The D.C. Circuit Court of Appeals struck down most of the FCC’s 2010 Open Internet Order on Tuesday, rejecting the FCC’s power to impose and enforce network neutrality rules on Internet service providers (ISPs).
Network neutrality is a principle that requires ISPs to treat all (legal) Internet traffic the same way. It requires that ISPs do not block the delivery of data packets and or give certain data packets priority.
AT&T, Verizon and Comcast have long wanted to set up a tiered system for carriage costs. Tuesday’s court decision makes that scenario much more likely.
Net neutrality interest groups, including SaveTheInternet.com say companies like Verizon can now block or slow down any website, application or service they like. And they’ll be able to create tiered pricing structures with fast lanes for those who can afford the tolls — and slow lanes for everyone else. News and information services – like NBC/Comcast – may get priority treatment.
In 2005, the FCC issued a Broadband Policy Statement which lists four principles of open Internet, “To encourage broadband deployment and preserve and promote the open and interconnected nature of the public Internet, consumers are entitled to:”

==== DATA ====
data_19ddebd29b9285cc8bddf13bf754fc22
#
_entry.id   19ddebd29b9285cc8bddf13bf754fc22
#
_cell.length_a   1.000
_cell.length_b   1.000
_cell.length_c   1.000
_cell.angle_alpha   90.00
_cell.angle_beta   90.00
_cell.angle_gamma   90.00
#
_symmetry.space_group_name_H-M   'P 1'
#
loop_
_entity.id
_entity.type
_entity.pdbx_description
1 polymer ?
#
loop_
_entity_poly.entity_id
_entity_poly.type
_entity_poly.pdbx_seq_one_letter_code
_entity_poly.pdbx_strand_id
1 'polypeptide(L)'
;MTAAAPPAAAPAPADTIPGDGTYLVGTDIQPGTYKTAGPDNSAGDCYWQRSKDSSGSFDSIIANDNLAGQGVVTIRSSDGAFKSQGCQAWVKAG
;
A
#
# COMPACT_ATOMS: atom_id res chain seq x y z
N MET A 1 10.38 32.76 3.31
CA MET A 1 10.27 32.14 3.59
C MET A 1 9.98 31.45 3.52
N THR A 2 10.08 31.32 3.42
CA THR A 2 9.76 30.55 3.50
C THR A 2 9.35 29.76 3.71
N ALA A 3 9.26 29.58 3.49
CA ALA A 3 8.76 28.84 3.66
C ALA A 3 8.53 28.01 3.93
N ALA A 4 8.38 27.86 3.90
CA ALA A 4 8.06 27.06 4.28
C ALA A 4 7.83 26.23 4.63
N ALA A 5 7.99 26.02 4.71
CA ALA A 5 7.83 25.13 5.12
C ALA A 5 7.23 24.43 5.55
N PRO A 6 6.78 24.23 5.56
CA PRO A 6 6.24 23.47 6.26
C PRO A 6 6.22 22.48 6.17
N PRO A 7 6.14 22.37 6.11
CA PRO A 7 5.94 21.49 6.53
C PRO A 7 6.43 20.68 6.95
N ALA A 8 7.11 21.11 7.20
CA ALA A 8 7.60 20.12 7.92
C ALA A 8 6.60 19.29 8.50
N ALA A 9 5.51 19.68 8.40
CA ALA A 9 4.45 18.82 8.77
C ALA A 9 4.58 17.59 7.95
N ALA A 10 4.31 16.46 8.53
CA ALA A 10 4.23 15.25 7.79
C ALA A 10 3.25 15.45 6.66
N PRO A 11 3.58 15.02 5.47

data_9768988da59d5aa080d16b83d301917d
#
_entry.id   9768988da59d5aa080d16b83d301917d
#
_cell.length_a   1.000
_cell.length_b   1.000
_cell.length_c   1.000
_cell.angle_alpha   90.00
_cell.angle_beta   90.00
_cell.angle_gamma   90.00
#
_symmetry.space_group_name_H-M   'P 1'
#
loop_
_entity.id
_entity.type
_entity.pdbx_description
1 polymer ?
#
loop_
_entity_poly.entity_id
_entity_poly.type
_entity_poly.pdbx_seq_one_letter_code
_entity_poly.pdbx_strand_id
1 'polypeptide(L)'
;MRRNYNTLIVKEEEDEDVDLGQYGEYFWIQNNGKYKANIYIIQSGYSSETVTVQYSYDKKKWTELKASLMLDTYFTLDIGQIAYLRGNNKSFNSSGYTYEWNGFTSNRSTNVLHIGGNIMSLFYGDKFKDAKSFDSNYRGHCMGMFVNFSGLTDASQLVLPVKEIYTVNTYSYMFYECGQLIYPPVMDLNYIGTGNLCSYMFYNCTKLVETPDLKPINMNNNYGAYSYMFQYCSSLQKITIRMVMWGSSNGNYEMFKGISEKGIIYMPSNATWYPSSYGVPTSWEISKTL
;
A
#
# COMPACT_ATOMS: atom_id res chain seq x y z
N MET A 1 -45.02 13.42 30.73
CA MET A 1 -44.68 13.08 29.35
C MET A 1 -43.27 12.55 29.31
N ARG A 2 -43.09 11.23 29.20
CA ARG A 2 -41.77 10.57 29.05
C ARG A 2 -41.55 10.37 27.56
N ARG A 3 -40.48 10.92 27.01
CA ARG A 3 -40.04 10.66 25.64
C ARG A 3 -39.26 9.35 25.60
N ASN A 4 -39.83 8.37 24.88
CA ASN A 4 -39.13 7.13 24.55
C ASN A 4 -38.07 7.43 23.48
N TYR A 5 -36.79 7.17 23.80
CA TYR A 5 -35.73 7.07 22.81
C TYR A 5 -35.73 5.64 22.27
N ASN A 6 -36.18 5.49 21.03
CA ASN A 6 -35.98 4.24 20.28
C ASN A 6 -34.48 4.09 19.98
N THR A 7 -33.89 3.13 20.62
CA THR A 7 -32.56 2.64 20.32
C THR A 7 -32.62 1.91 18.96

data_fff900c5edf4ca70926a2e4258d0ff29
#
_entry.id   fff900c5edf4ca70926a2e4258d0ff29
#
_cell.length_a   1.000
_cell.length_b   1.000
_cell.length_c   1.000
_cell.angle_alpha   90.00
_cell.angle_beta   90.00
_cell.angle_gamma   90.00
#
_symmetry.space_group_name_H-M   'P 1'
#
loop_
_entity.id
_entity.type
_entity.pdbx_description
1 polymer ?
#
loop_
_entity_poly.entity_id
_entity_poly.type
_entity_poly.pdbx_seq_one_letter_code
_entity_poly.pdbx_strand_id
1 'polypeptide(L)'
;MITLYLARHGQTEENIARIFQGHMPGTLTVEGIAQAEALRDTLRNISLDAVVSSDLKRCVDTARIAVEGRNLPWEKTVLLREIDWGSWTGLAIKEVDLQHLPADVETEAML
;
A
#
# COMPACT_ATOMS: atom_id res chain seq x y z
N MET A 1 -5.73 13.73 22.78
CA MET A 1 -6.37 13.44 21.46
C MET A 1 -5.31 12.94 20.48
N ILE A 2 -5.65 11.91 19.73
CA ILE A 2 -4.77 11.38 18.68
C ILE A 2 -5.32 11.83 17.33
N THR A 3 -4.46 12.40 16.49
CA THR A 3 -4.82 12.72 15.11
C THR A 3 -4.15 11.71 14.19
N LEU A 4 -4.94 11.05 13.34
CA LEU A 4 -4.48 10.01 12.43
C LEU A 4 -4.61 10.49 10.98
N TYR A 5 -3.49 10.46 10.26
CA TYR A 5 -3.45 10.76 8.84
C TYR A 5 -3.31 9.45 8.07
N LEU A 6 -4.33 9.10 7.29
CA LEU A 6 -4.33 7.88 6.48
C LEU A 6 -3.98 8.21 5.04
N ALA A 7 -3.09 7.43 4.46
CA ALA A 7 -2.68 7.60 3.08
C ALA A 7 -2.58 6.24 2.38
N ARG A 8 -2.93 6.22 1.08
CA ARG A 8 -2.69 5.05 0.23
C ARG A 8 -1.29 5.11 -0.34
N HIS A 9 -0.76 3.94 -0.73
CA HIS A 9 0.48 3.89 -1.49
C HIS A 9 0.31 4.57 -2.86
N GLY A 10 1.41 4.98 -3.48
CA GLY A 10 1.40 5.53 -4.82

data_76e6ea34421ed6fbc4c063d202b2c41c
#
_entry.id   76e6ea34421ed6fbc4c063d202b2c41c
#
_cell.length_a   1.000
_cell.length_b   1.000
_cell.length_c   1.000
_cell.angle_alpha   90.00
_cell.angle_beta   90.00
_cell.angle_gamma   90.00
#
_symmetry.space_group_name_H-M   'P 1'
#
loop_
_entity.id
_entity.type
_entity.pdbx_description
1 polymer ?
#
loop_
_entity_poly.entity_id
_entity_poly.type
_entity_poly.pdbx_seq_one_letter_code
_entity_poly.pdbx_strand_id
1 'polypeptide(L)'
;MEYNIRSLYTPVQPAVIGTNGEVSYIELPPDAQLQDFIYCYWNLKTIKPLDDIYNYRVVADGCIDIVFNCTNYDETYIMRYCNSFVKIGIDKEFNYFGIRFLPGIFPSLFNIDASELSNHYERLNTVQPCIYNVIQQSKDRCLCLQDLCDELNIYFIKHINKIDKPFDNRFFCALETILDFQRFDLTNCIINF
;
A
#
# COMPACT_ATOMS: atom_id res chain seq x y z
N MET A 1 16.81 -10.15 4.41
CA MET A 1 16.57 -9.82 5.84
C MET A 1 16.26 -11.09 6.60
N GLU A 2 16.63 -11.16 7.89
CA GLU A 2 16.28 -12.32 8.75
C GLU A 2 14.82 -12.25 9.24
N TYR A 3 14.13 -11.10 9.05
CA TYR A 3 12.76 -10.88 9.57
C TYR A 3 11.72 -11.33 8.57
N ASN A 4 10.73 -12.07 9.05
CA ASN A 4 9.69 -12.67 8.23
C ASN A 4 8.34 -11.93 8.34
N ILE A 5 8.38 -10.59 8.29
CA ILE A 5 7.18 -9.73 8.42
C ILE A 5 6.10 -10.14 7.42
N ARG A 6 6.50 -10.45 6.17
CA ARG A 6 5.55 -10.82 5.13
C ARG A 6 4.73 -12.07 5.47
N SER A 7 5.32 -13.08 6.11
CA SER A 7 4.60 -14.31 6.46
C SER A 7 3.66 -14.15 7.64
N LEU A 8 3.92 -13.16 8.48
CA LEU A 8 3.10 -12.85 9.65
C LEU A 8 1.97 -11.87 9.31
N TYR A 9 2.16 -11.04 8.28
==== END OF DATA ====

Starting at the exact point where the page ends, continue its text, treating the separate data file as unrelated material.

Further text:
- Access the lawful Internet content of their choice
- Run applications and use services of their choice, subject to the needs of law enforcement
- Connect their choice of legal devices that do not harm the network
- Competition among network providers, application and service providers, and content providers
The FCC’s 2010 Open Internet Order, classified ISPs as information services instead of telecommunications services, exempting them from common carrier rules. Verizon challenged the order and got a big victory this week by the US Court of Appeals for the District of Columbia Circuit.
New FCC Chairman Tom Wheeler recently stated that the FCC must be able to protect broadband users and preserve the Internet’s fundamental open architecture. The FCC said today it’s considering “all available options,” including an appeal.
The FCC’s next move is yet to be determined. What Happens Next? Re/code has a Q&A for the Rest of Us.